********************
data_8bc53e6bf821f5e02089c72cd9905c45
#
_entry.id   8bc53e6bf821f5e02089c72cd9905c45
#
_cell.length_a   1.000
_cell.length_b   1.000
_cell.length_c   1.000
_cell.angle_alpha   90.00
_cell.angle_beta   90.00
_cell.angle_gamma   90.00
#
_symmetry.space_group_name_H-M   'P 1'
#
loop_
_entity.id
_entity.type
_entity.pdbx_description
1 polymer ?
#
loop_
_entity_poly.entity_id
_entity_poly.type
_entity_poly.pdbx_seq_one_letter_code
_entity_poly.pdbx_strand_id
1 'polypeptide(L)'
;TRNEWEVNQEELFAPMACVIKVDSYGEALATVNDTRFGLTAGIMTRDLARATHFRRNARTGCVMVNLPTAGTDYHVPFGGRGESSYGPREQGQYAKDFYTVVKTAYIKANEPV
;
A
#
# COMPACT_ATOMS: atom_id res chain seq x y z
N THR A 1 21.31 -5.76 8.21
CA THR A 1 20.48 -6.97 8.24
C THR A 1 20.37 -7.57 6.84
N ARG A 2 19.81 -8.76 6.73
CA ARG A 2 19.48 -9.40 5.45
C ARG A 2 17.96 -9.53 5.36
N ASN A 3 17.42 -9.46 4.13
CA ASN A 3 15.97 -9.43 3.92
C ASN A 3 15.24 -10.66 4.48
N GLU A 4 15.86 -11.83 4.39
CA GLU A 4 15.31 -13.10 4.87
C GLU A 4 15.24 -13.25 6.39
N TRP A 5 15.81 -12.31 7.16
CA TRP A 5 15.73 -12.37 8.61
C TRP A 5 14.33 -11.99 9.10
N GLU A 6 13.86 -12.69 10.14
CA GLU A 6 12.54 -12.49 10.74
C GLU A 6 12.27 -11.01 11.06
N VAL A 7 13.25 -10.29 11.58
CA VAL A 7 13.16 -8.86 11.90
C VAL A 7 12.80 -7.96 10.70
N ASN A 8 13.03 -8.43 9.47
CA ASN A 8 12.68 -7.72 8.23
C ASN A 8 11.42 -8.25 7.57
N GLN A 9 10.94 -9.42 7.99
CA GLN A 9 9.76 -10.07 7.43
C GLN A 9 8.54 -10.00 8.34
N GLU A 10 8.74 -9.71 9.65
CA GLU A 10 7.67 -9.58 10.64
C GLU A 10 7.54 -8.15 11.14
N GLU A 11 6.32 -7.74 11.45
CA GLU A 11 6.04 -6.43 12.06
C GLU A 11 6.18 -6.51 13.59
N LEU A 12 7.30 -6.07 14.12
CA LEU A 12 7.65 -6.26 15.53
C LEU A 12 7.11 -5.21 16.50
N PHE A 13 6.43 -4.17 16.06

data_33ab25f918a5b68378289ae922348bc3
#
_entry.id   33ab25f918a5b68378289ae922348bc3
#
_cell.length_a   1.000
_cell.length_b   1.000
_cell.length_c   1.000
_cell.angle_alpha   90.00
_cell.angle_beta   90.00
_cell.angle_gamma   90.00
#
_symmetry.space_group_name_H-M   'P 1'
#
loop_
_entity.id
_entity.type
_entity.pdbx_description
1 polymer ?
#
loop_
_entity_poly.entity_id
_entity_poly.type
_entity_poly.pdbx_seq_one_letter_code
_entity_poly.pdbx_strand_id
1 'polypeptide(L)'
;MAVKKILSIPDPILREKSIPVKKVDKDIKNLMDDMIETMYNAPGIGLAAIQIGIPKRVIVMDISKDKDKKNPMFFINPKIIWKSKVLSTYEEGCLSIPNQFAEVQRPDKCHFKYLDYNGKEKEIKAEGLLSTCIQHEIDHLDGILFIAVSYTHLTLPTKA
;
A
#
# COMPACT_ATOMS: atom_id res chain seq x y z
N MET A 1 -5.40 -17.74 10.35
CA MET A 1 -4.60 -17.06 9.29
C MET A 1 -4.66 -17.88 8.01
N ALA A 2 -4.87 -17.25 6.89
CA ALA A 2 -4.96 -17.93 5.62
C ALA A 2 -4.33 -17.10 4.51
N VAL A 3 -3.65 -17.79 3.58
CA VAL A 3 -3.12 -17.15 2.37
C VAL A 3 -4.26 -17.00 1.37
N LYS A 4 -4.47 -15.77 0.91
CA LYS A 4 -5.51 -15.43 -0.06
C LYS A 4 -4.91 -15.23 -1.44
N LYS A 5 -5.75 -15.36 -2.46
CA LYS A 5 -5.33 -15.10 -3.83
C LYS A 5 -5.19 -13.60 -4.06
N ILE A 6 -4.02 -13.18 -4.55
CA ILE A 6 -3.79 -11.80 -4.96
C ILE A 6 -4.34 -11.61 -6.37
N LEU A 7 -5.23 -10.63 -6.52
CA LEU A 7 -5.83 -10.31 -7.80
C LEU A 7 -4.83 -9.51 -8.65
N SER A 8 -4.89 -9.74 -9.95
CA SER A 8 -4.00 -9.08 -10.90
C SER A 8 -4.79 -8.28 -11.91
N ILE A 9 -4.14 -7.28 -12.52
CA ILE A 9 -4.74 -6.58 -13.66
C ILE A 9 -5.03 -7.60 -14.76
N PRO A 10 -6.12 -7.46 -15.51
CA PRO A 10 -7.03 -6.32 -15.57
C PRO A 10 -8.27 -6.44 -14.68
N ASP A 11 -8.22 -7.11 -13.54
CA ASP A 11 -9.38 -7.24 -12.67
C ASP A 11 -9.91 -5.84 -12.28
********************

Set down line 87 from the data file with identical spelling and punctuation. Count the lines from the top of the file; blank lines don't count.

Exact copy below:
loop_